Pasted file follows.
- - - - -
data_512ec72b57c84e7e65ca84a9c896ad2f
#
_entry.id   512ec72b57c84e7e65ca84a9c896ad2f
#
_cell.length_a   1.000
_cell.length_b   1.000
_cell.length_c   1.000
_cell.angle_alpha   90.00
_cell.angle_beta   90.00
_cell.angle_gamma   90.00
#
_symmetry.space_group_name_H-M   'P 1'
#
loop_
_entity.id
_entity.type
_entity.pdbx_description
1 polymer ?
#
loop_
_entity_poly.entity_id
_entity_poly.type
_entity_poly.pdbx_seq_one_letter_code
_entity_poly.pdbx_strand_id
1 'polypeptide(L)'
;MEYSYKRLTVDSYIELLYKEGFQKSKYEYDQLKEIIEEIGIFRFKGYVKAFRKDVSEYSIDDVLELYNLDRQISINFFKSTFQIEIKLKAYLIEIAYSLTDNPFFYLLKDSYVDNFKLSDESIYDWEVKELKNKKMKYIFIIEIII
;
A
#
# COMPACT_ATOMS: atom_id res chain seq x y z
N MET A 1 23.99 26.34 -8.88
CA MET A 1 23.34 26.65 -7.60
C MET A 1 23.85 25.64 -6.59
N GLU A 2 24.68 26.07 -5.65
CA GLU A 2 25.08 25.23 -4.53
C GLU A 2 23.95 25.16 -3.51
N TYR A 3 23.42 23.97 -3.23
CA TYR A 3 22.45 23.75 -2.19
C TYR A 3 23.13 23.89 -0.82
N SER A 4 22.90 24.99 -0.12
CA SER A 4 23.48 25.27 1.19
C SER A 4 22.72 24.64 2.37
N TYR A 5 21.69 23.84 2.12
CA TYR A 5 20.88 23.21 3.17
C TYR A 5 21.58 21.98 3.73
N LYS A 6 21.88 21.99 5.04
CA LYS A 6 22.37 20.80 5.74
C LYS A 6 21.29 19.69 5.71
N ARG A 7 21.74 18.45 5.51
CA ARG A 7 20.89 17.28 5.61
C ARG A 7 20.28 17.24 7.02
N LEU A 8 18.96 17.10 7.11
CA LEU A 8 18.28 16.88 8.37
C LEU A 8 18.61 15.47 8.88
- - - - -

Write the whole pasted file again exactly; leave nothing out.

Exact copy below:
data_512ec72b57c84e7e65ca84a9c896ad2f
#
_entry.id   512ec72b57c84e7e65ca84a9c896ad2f
#
_cell.length_a   1.000
_cell.length_b   1.000
_cell.length_c   1.000
_cell.angle_alpha   90.00
_cell.angle_beta   90.00
_cell.angle_gamma   90.00
#
_symmetry.space_group_name_H-M   'P 1'
#
loop_
_entity.id
_entity.type
_entity.pdbx_description
1 polymer ?
#
loop_
_entity_poly.entity_id
_entity_poly.type
_entity_poly.pdbx_seq_one_letter_code
_entity_poly.pdbx_strand_id
1 'polypeptide(L)'
;MEYSYKRLTVDSYIELLYKEGFQKSKYEYDQLKEIIEEIGIFRFKGYVKAFRKDVSEYSIDDVLELYNLDRQISINFFKSTFQIEIKLKAYLIEIAYSLTDNPFFYLLKDSYVDNFKLSDESIYDWEVKELKNKKMKYIFIIEIII
;
A
#
# COMPACT_ATOMS: atom_id res chain seq x y z
N MET A 1 23.99 26.34 -8.88
CA MET A 1 23.34 26.65 -7.60
C MET A 1 23.85 25.64 -6.59
N GLU A 2 24.68 26.07 -5.65
CA GLU A 2 25.08 25.23 -4.53
C GLU A 2 23.95 25.16 -3.51
N TYR A 3 23.42 23.97 -3.23
CA TYR A 3 22.45 23.75 -2.19
C TYR A 3 23.13 23.89 -0.82
N SER A 4 22.90 24.99 -0.12
CA SER A 4 23.48 25.27 1.19
C SER A 4 22.72 24.64 2.37
N TYR A 5 21.69 23.84 2.12
CA TYR A 5 20.88 23.21 3.17
C TYR A 5 21.58 21.98 3.73
N LYS A 6 21.88 21.99 5.04
CA LYS A 6 22.37 20.80 5.74
C LYS A 6 21.29 19.69 5.71
N ARG A 7 21.74 18.45 5.51
CA ARG A 7 20.89 17.28 5.61
C ARG A 7 20.28 17.24 7.02
N LEU A 8 18.96 17.10 7.11
CA LEU A 8 18.28 16.88 8.37
C LEU A 8 18.61 15.47 8.88